The ABC has again attacked Alice Springs residents concerned with the ongoing destruction of their town on its flagship program “The Drum” with one guest comparing a recent town hall meeting to Mississippi Burning.
Controversial academic Nareen Young joined the ABC’s assault on the gathering of up to 3,000 locals only hours after the public broadcaster came under pressure for a report depicting attendees as “white supremacists”.
Ms Young said the “elephant in the room” was the “racism” spurted during the meeting, despite there being no recordings or footage to corroborate the claim, as she drew links to the controversial 1988 film Mississippi Burning.
“If you saw that room in Mississippi Burning for example Australians would say, ‘How terrible, that’s terrible that happens there’,” Ms Young said on Wednesday night.
“The vitriol and racism and lack of regard and respect for those people on their land while those people were living off the bounty of it was appalling.”
The Drum host John Barron failed to test Ms Young’s comments and swiftly moved on.
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The film, which faced significant scrutiny when released, depicts institutionalised racism during the investigation of the 1964 murders of three civil rights workers including one African American.
Famously the movie features meetings of Ku Klux Klan members who were later convicted on civil rights violations due to their involvement in the deaths.
The shocking reference made on The Drum continued a slate of reporting of the Save Alice Springs meeting which has been criticised as being “one-sided” and biased.
In a report on its flagship Radio National AM program by Indigenous Affairs reporter Carly Williams, the ABC depicted the town as severely racially divided.
One attendee said the meeting was a “disgusting show of white supremacy” and was “scary” to be in the room.
Another told the ABC: “The tension and violence and anger in the room was really palpable and was clearly all around white supremacy and the safety of white people in this town.”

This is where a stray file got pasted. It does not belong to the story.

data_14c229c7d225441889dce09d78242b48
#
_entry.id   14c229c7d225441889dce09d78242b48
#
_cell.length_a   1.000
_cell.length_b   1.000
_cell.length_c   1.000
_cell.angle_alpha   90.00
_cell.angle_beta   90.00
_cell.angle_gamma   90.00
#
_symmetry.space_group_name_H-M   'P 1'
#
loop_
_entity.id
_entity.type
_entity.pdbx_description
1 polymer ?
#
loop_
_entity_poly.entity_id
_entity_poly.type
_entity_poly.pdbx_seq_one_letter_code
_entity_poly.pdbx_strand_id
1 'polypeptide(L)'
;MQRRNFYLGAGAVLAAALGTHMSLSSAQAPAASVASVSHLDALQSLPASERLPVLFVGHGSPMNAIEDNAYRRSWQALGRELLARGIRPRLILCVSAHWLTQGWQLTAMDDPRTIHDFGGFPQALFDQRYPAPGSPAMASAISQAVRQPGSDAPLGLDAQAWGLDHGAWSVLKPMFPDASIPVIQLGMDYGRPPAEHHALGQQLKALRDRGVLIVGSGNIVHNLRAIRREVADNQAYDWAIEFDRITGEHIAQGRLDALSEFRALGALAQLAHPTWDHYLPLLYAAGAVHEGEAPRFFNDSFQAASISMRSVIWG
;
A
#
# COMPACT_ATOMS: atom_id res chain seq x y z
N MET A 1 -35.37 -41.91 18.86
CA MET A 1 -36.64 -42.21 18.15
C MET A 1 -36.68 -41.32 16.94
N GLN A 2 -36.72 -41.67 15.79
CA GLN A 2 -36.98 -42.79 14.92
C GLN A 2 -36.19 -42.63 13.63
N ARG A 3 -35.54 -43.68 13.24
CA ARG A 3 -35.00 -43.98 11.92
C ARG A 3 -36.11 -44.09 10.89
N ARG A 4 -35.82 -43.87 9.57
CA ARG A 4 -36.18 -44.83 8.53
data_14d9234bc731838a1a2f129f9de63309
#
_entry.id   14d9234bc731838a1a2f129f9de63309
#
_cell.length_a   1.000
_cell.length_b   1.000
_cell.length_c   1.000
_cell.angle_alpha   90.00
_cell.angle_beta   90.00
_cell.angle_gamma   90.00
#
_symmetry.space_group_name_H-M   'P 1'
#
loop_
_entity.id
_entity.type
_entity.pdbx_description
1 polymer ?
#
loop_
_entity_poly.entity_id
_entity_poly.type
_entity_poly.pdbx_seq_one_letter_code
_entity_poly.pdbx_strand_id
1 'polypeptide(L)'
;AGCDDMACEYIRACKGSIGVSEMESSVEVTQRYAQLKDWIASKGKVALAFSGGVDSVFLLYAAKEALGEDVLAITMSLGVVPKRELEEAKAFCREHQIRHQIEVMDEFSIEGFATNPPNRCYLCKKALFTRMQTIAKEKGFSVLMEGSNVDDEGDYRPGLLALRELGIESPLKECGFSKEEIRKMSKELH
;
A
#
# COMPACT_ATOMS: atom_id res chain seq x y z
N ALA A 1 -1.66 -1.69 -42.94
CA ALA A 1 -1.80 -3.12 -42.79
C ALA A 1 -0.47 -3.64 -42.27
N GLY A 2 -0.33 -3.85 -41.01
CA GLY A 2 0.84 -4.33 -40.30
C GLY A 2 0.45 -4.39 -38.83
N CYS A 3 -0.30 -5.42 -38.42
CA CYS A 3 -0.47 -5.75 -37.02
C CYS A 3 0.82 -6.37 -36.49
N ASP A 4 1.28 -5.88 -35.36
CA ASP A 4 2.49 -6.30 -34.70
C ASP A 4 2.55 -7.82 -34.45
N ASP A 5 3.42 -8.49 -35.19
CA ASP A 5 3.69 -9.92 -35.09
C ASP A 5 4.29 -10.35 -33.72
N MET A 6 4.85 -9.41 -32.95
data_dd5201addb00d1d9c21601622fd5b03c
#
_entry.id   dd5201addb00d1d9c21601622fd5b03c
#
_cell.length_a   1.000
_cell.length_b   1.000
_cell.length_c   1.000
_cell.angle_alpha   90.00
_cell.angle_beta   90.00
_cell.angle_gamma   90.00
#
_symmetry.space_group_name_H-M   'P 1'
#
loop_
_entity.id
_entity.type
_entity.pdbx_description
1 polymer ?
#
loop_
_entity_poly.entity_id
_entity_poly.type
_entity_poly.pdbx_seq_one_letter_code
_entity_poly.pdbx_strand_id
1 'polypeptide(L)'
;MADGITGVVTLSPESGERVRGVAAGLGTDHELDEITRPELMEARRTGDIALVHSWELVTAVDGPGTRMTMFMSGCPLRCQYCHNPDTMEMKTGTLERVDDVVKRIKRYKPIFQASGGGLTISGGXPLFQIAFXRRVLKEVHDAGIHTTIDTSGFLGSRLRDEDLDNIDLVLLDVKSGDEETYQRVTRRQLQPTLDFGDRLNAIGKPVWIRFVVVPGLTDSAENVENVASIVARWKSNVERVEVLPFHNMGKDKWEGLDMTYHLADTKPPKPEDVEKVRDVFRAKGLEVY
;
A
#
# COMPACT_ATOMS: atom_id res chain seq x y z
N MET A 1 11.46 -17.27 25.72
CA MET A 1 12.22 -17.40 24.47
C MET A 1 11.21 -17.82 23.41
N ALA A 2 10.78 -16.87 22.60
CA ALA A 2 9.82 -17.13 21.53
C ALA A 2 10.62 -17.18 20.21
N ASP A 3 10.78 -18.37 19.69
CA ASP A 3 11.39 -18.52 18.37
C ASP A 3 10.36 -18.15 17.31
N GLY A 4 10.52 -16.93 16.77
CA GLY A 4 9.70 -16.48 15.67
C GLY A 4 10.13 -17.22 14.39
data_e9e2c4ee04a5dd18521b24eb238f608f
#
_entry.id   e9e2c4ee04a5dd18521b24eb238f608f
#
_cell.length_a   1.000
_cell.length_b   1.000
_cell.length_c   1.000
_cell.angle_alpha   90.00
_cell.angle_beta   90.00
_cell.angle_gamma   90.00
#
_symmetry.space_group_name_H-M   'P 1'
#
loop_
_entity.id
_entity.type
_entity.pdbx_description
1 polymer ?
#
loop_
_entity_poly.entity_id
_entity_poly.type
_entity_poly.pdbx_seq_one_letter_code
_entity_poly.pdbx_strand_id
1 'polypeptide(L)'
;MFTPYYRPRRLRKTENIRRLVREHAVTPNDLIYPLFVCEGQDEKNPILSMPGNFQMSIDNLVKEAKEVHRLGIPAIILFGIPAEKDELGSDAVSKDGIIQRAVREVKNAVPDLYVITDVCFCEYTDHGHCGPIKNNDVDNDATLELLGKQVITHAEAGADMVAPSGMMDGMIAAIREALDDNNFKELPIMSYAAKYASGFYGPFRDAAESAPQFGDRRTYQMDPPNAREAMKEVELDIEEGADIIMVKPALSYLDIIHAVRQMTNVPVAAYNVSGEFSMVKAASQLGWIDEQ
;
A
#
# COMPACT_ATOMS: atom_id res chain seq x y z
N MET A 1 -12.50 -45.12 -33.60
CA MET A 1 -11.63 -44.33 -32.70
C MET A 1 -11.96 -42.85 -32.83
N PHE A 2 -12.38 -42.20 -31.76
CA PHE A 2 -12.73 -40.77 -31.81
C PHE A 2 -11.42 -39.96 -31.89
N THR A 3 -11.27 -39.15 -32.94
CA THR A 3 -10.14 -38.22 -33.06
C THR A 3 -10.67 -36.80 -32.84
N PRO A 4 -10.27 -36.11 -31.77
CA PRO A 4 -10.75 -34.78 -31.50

However, a third interviewee suggested locals concerned with the rapid rise in crime borne out in recent police figures should abandon their town.
“I am way more concerned about the danger posed by those people in there those white people that have a choice whether to live here than vulnerable aboriginal children whose connection to this country cannot be broken,” she said.
“If they don’t like living here if they’ve got a problem with it they can leave.”
Shadow communications minister Sarah Henderson unleashed on the public broadcaster’s “absolutely disgraceful” coverage and demanded an “urgent” apology as well a retraction and an internal review into journalistic training.
But Senator Henderson reserved most of her criticism for ABC management, conceding the journalist should not be “hung out to dry”.
“The bottom line is that the ABC has a statutory responsibility to report the news impartially and accurately and it has monumentally failed to do so in this case,” Senator Henderson told Sky News Australia’s Laura Jayes on Thursday.
“Journalists do make mistakes… but what I’m more concerned about is ABC senior management’s defence. They don’t seem to get it, they don’t seem to understand that if a mistake has been made it’s got to be corrected, there’s got to be an investigation.
“The ABC’s defence of this report was actually more concerning than the mistakes made by the journalist.”
Alice Springs Mayor Matt Paterson panned the original report, suggesting it was a “kick in the teeth” to locals as number of attendees spoke up refuting the ABC’s claims.
Mr Paterson, who demanded the ABC apologise and retract the story on Wednesday, said he still had not received contact from the public broadcaster accusing it of lighting a “fuse” in the town.
“We’re already heightened by anxiety which is a really hard thing to describe because it’s bubbling away,” he told Sky News Australia’s Pete Stefanovic on Thursday.
“It was a really disappointing article and I just want to be clear that it certainly (does) not has anything to do with the ABC local down here, they’ve done a great job and they understand the sensitivities.
“This was just a journalist from interstate who’s lit a fuse here and I look forward to the apology, I’m not sure that I’ll get one, it’s certainly not the way the meeting was run, it was handled very sensitively.”
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